Does the cause-effect and begotten doctrine of the Eastern and Roman Catholic Church imply a division or multiplication in the nature of God? Unitarian God (Father) begets or caused into effect the second person- Son, who is subordinate to the Father. I am not using Subordinate in the sense of having a lesser divine and different substance/essence than the Father, but when they say "begotten not made", and that the Father alone is uncaused seem to imply that the Father begot the Son like a living creature begets its offspring. The offspring of God is not created from outside substance (like man from dust) but literally derived/generated/caused/begotten from the Father's divine nature, and he is equally divine. The Son is lesser in rank by the virtue of "generation", and the Spirit "proceeds". The words begotten and proceed are used, but seem to imply causation and generation. As though the Monarch, Unitarian God generated the (co-divine persons) Son and the Spirit, transforming into Multipersonal or the Trinity.
The topics on "begotten, not made" and the "Monarchy of the Father" doctrine and the doctrines of "eternal generation", "eternal sonship" and "eternally begotten" generated this question. The language and these phrases in their creeds have resulted in confusion and debate; One might even say that such a literal generation of the divine persons undermines the doctrine of Immutability or the unchangeable nature of God.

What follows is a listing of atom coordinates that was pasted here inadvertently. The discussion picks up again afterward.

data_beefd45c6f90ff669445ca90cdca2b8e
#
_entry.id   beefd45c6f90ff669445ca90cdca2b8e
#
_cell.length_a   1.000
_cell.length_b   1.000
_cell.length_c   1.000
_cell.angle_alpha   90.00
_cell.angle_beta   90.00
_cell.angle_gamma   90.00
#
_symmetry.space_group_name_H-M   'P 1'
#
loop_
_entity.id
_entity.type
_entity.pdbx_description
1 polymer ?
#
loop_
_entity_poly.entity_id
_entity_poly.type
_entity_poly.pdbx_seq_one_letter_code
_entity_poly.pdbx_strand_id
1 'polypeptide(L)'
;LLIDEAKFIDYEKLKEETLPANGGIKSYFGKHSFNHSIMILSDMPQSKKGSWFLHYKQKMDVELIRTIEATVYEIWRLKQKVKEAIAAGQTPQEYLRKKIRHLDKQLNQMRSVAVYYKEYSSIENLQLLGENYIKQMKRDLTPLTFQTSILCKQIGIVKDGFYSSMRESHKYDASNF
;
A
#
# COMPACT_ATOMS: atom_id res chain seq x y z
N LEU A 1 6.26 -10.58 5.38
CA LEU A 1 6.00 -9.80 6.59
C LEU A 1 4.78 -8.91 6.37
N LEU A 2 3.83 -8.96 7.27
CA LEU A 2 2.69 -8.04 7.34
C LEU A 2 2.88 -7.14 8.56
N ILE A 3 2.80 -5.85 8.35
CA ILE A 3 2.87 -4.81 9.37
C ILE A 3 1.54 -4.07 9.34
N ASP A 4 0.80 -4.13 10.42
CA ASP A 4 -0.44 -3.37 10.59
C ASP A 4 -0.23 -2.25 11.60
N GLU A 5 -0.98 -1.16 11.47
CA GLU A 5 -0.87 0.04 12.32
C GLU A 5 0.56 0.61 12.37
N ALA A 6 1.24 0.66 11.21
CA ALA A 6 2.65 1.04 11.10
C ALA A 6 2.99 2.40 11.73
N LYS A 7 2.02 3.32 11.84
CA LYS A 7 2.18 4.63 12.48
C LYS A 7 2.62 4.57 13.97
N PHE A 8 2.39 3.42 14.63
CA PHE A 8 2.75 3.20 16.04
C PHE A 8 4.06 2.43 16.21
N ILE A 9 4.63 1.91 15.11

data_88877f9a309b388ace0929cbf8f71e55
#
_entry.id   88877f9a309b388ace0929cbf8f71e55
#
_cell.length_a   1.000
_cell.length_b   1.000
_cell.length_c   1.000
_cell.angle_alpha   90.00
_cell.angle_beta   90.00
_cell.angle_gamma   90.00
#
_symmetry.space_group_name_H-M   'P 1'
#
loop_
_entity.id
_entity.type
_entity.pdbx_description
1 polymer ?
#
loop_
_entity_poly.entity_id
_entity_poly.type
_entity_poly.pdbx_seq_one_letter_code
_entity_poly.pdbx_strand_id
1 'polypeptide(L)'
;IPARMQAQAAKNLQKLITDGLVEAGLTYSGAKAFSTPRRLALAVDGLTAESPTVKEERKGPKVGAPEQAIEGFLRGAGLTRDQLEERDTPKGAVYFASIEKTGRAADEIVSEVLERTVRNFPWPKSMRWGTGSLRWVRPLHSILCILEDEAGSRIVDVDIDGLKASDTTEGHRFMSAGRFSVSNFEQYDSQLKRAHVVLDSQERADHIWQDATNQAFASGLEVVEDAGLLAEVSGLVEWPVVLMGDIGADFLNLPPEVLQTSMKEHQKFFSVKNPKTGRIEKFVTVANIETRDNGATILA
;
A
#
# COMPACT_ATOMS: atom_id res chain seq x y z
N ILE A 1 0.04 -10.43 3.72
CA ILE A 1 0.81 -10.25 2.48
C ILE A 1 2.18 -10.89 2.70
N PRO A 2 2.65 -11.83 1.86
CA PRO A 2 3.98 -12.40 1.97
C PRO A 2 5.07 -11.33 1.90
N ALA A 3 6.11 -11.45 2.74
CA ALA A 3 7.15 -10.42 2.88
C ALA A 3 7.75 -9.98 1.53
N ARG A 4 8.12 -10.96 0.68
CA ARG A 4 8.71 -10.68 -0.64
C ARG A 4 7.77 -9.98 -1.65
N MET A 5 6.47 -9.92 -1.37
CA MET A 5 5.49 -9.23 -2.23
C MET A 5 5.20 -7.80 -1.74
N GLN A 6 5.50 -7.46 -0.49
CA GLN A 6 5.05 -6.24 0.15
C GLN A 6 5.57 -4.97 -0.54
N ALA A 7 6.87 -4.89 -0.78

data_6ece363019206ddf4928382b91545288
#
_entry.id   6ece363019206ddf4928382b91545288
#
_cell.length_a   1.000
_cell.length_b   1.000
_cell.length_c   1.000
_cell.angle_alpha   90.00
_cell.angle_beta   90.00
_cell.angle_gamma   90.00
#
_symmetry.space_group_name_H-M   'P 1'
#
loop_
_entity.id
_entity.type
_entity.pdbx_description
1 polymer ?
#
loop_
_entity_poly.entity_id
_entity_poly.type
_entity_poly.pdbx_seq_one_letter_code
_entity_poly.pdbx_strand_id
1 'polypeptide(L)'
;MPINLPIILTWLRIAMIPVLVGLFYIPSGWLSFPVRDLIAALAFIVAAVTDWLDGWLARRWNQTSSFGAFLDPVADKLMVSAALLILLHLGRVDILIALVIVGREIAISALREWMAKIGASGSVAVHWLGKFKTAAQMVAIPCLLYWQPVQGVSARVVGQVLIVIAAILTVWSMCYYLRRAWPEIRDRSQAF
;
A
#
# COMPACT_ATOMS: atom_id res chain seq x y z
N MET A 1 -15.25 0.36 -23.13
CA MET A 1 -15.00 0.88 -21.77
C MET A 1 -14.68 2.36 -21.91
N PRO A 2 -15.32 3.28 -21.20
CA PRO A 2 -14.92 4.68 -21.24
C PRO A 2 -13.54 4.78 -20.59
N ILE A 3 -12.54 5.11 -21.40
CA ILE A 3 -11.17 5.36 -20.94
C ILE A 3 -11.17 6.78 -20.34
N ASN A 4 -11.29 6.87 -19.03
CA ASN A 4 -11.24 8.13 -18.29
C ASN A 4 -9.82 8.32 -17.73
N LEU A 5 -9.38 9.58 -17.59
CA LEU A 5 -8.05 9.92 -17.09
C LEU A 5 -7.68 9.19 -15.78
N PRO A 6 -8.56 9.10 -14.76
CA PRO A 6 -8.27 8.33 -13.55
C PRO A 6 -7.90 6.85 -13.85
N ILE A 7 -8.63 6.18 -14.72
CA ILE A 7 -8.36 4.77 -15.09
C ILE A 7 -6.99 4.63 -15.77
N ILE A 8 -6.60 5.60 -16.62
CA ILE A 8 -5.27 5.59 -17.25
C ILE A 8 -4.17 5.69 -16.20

According to the Eastern Orthodox view, the Son is derived from the Father who alone is without cause or origin. This is not subordinationism, and the same doctrine is asserted by western theologians such as Augustine. In this view, the Son is co-eternal with the Father or even in terms of the co-equal uncreated nature shared by the Father and Son. However, this view is sometimes misunderstood as a form of subordinationism by Western Christians, who also asserts the same view even when not using the technical term i.e. Monarchy of the Father. Western view is often viewed by the Eastern Church as being close to Modalism.
The Catholic Church also believes that the Son is begotten of the Father and the Holy Spirit is proceeding from the Father through / and from the Son. Catholic theologian John Hardon wrote that subordinationism "denies that the second and third persons are consubstantial with the Father. Therefore it denies their true divinity." Arius "made a formal heresy of" subordinationism. The International Theological Commission wrote that "many Christian theologians borrowed from Hellenism the notion of a secondary god (deuteros theos), or of an intermediate god, or even of a demiurge." Subordinationism was "latent in some of the Apologists and in Origen." The Son was, for Arius, in "an intermediate position between the Father and the creatures." Nicaea I "defined that the Son is consubstantial (homoousios) with the Father. In so doing, the Church both repudiated the Arian compromise with Hellenism and deeply altered the shape of Greek, especially Platonist and neo-Platonist, metaphysics. In a manner of speaking, it demythicized Hellenism and effected a Christian purification of it. In the act of dismissing the notion of an intermediate being, the Church recognized only two modes of being: uncreated (nonmade) and created."